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Nowawadays we have methods which allow us to overcome hemolytic disease of newborn or to prevent it to onset. The Rh or Kell conflict, but how is it possible that it is present? Why it haven't disappear due to natural selection?

A hemolytic disease occurs for example when mother have Rh- and the unborn child have Rh+ after his father. Then when the blood of the child gets to mother circulatory system she creates anti-Rh+ antybodies which will attack and eventually kill her next baby with Rh+. Thus we can assume that hemolytic disease is genetically dependent and cause lethal effect.

So i'm looking for any explanation. I know, that there can be none, i'm just asking.

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    $\begingroup$ You should have a look at the post Origin, or source, of rhesus negative in human blood (and eventually at Any evolutionary explanation for human blood groups?) $\endgroup$ – Remi.b May 29 '17 at 21:12
  • $\begingroup$ Disclaimer: I know nothing about hemolytic disease. I would suspect that not all babies of Rh+ and Rh- parents suffer from hemolytic disease. Do you have any reason to think that the variation babies have Rh+ and Rh- parents to have the disease is due to genetic reason (or in other words, is the disease heritable among the subset of the population of interest)? $\endgroup$ – Remi.b May 29 '17 at 21:16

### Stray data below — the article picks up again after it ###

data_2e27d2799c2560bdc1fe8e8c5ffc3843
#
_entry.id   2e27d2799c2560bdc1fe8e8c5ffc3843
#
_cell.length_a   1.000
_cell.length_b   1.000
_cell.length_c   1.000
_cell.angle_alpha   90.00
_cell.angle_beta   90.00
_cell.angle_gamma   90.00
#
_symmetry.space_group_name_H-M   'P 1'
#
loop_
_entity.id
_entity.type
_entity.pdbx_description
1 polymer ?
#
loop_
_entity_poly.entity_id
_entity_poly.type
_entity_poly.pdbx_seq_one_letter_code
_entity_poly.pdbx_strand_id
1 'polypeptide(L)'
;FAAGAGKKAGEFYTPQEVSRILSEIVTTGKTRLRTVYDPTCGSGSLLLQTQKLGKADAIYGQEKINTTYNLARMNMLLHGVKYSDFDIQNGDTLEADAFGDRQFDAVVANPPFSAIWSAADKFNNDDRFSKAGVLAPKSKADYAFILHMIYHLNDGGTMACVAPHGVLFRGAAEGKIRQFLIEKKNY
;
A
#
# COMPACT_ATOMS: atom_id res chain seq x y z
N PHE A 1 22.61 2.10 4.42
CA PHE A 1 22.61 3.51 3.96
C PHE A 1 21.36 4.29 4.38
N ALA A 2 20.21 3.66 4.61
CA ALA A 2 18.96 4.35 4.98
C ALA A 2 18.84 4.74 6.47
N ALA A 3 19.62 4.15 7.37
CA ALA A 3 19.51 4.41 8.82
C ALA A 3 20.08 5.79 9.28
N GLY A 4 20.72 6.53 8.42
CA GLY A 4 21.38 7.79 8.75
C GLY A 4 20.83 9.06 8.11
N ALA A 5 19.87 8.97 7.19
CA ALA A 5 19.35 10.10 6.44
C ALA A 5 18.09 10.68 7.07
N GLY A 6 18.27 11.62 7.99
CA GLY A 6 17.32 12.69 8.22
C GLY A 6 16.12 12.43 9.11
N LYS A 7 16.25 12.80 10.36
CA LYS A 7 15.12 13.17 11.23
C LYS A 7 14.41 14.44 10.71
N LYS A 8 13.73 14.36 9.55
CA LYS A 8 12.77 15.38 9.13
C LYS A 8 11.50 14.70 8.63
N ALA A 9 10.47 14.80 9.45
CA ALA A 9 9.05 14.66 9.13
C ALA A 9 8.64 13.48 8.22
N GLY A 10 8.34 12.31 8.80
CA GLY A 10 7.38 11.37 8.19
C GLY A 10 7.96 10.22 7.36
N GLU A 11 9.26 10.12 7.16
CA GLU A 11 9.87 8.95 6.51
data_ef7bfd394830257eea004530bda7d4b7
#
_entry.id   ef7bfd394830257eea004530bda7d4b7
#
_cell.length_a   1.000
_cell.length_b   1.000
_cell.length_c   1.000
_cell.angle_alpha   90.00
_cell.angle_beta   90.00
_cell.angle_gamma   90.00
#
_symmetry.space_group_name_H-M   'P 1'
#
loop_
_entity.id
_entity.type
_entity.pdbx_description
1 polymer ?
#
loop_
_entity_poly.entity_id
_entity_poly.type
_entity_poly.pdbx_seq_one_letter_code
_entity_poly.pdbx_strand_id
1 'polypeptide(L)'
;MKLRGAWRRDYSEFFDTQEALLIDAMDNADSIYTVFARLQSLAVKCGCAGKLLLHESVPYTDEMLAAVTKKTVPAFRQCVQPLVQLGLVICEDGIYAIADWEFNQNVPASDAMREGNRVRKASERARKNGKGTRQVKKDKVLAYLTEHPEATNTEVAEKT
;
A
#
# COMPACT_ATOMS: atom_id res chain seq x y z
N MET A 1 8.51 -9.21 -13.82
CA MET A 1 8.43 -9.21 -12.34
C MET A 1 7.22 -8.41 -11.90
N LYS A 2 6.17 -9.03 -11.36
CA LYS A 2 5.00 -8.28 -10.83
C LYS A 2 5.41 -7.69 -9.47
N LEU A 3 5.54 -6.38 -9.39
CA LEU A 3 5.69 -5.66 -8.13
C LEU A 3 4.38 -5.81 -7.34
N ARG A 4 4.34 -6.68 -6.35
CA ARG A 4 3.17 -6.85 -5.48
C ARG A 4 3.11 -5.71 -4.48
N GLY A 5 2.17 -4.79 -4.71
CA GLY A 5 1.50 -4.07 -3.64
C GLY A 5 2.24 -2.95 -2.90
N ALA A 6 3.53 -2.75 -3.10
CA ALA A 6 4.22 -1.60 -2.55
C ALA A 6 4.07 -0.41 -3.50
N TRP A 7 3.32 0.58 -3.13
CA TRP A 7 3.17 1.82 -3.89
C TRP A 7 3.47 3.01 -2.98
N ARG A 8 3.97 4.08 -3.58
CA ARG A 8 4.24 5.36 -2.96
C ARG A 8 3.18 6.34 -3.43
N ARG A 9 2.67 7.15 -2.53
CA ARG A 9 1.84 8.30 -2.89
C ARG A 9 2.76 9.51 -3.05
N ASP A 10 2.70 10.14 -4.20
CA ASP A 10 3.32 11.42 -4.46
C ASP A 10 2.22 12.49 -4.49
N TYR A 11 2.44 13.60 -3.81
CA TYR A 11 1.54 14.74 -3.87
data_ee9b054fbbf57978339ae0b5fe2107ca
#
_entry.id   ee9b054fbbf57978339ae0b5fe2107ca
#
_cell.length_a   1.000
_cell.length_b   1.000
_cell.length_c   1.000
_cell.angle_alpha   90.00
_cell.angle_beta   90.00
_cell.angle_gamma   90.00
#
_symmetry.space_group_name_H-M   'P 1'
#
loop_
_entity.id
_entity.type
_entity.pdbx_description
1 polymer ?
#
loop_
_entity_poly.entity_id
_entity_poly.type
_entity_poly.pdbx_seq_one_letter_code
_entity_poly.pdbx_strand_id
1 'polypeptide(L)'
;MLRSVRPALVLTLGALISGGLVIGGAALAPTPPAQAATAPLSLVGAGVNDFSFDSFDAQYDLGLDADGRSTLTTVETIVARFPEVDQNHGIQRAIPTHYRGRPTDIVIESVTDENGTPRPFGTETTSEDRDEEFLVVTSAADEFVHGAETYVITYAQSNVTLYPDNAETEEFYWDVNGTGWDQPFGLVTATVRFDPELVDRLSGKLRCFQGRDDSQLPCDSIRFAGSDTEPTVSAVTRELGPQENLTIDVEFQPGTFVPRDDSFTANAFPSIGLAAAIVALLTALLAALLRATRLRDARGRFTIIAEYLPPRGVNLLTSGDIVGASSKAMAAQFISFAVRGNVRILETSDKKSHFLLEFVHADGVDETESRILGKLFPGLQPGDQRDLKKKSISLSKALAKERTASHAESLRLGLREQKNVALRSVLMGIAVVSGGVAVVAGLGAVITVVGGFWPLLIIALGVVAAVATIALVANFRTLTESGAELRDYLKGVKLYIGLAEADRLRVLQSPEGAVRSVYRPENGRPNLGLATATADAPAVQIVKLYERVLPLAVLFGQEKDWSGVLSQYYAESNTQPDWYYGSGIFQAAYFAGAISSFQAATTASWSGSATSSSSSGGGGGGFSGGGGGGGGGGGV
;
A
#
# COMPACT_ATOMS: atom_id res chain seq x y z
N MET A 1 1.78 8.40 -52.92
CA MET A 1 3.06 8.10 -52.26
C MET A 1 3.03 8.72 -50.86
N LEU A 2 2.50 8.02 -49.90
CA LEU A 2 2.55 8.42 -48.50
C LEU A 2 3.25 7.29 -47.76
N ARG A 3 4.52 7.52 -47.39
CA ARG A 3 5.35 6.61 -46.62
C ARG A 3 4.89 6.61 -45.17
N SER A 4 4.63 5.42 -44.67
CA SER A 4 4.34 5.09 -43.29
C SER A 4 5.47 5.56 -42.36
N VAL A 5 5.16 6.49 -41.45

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    $\begingroup$ Yes, the first baby is "immune" to it, because due to that baby (to be more exacly due to the baby's blood during birth) mom start creating antibodies. If no blood gets to her sistem then there is no problem to the next Rh+ child. But if antibodies exists, then they can travel though placenta to the baby's body and attack him. The Rh is heritable so there is much bigger benefit in having Rh+ daughter. So yes, hemolytic disease as a disease isn't sctictly heritable, but the cause of it is but not as straight as typical genetic disease. $\endgroup$ – Z-DNA May 29 '17 at 21:25
  • $\begingroup$ Plenty of undesirable conditions haven't faded away. It's not lethal enough is a reasonable answer, since you already know the genetics. $\endgroup$ – anongoodnurse May 30 '17 at 1:31
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Hemolytic disease is not a genetic disease. It is a drawback of how the immune system works. In general, the overall benefits of having the immune system as it is right now are way higher than sporadic disadvantages, like the Hemolytic disease, that is why it is not counter selected. If instead of being a rare condition it would be a common one, then I would expect it to be indeed counter selected.

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  • $\begingroup$ It is genetic. It's connected to the blood heriability. $\endgroup$ – Z-DNA May 29 '17 at 20:55
  • $\begingroup$ Well, I would not call it genetic. The mother makes antibodies against the blood cells of the fetus. If the mother is Rh+ and the father is Rh- and the fetus Rh is from the father, there is a chance of incurring in the disease. But being of any Rh type is not a genetic disease per se. I can't find any gene in the literature linked to the disease itself. But please link any study that suggest the opposite, I am not a master in this particular disease. $\endgroup$ – alec_djinn May 29 '17 at 21:09
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    $\begingroup$ "If the mother is Rh+ and the father is Rh- and the fetus Rh is from the father, there is a chance of incurring in the disease"... this is completely wrong. $\endgroup$ – user24284 May 30 '17 at 5:26
  • $\begingroup$ @GerardoFurtado It was a quick example but please, can you tell me what is wrong? $\endgroup$ – alec_djinn May 30 '17 at 7:10
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    $\begingroup$ HD only happens when the mother is Rh-. $\endgroup$ – user24284 May 30 '17 at 7:12

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